New Toys for the Studio!

Fall and winter of 2013 saw a few new instruments enter my arsenal at Studio Sublime. The strangest one came first. My wife bought me something called a Sonic Forest for my birthday. I must admit my initial reaction when she showed it to me was not very enthusiastic as I didn’t really know what to make of it or how I would incorporate it into my music. However, when it arrived I quickly fell in love with it and the experimental, hands on approach to music making that it invited. Basically, the Sonic Forest is a wooden box with a contact mic inside and a 1/4″ audio output. Attached to the box sprouts a forest of guitar and bass strings of various lengths that you can pluck, rasp, bow or otherwise molest to produce a variety of sound textures. It also has a Mute switch and a tone switch that functions as a high-pass filter. I made a short song using only the Forest and effects from Ableton Live and you can listen to it below. You can also check out Electro Lobotomy’s other esoteric creations here:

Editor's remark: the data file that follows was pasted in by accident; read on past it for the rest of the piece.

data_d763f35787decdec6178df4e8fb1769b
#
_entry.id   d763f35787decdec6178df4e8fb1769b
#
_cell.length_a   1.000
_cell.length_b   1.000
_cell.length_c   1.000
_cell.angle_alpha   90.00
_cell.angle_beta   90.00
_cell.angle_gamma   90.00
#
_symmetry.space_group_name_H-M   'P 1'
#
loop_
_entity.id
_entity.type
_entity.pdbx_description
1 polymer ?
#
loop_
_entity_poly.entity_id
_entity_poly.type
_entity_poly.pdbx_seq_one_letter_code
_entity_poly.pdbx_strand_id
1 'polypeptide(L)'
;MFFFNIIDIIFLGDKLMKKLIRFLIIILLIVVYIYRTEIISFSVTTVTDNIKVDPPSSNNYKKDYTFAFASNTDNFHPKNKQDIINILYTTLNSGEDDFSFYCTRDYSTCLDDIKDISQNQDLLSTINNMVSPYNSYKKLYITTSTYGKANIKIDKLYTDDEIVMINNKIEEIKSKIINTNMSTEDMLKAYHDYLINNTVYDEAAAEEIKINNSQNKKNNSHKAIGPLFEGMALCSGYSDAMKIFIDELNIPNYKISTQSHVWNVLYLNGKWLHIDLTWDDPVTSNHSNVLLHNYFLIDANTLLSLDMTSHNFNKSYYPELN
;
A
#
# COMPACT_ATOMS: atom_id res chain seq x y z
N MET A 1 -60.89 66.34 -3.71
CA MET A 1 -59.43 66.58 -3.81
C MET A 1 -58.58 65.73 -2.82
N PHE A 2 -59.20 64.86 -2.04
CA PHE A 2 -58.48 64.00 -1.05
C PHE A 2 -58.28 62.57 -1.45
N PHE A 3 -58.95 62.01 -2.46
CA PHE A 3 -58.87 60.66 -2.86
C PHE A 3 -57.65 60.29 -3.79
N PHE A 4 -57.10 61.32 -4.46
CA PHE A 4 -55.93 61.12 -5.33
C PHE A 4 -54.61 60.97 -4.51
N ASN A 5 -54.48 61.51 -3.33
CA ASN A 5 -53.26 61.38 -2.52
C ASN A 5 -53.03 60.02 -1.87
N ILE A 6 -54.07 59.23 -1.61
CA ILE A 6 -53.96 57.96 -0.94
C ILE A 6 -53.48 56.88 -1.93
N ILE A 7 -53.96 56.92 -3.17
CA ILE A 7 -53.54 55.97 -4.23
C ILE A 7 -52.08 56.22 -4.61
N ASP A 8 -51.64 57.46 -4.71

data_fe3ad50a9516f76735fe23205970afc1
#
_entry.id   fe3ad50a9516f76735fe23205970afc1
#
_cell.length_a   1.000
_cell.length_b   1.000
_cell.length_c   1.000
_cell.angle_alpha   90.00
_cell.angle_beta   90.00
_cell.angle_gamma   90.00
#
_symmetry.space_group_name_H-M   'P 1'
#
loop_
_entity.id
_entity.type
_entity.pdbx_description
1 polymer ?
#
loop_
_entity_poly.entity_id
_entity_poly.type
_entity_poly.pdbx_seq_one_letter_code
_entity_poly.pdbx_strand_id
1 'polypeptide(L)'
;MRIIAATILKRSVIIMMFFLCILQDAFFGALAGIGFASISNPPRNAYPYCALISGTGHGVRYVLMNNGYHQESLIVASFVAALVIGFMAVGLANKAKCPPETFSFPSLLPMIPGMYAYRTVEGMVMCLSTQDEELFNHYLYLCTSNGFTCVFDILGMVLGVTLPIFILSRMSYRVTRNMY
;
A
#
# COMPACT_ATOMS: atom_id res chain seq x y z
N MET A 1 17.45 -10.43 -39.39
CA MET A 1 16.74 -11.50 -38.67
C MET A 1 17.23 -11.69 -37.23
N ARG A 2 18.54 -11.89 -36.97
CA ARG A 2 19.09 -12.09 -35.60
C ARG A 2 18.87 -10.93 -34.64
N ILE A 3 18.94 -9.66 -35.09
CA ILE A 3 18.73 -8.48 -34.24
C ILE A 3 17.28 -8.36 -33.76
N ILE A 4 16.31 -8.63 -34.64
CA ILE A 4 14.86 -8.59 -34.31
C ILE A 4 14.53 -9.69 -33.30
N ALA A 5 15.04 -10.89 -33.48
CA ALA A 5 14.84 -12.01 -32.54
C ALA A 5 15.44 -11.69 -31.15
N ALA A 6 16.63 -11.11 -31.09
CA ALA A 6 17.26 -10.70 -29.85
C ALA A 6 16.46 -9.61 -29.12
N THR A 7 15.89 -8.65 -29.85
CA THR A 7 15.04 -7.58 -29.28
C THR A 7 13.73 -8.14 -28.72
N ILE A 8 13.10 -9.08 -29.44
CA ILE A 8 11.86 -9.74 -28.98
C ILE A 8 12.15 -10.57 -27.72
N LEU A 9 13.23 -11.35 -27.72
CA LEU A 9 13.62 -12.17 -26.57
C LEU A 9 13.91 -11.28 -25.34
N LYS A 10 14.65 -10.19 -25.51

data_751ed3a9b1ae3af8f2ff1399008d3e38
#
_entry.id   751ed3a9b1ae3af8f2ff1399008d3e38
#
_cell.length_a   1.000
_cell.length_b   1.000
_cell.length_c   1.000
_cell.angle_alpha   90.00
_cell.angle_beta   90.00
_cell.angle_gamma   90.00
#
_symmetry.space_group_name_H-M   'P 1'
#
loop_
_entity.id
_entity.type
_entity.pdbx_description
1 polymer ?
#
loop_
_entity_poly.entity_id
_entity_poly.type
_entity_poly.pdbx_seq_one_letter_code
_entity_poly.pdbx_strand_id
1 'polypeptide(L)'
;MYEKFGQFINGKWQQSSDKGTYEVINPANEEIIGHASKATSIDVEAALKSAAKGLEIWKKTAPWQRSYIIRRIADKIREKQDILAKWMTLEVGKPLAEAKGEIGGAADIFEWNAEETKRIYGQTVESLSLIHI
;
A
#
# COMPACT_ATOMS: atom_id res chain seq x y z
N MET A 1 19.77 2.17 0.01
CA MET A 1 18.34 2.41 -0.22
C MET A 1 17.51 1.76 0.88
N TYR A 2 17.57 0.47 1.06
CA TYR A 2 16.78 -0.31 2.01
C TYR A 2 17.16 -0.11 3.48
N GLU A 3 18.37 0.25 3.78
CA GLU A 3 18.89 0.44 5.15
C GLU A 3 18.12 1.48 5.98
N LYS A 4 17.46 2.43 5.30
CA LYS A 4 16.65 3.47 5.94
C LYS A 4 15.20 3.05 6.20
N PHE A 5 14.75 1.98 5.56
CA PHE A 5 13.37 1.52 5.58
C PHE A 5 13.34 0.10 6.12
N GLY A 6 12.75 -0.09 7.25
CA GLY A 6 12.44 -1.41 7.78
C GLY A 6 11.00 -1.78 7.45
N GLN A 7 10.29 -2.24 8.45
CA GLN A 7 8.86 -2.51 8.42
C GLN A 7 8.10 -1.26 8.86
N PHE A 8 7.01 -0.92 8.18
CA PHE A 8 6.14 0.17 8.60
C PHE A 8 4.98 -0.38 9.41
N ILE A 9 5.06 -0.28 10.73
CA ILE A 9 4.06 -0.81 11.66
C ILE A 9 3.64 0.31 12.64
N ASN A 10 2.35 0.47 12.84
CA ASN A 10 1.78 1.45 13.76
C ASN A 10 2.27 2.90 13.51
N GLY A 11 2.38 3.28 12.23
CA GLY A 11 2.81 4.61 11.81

I received a generous bit of birthday money from my Grandpa so I decided it was time to pull the trigger on an instrument I’ve been obsessing over for a while now: A Hank or Steel Tongue Drum. Hank drums are propane tanks modified into beautiful musical instruments. Continue reading “New Toys for the Studio!”

Audio Trademarks

This is an interesting article from the Vancouver Sun regarding the recent move by the Canadian Intellectual Property Office (CIPO) to allow the trademarking of sounds:

When I was working on the concept audio for the Chevy Volt, there was a tremendous amount of thought and discussion that went into the emotional impact that the sounds within the vehicle would have on the driver. They wanted to convey the power of the Volt, but at the same time make it feel welcoming and not agressive. They also wanted to highlight the green technology of the car. I experimented with synthetic and natural sounds like water and wind to zero in on the tones that best suited what they described. I recorded spinning magnets, my breath through a conch shell, and a plucked cello and layered them together for one cue. The whole project was an interesting challange and a fun process. I’m glad to see that CIPO is taking audio trademarks into consideration and I hope it means that more companies will consider audio branding.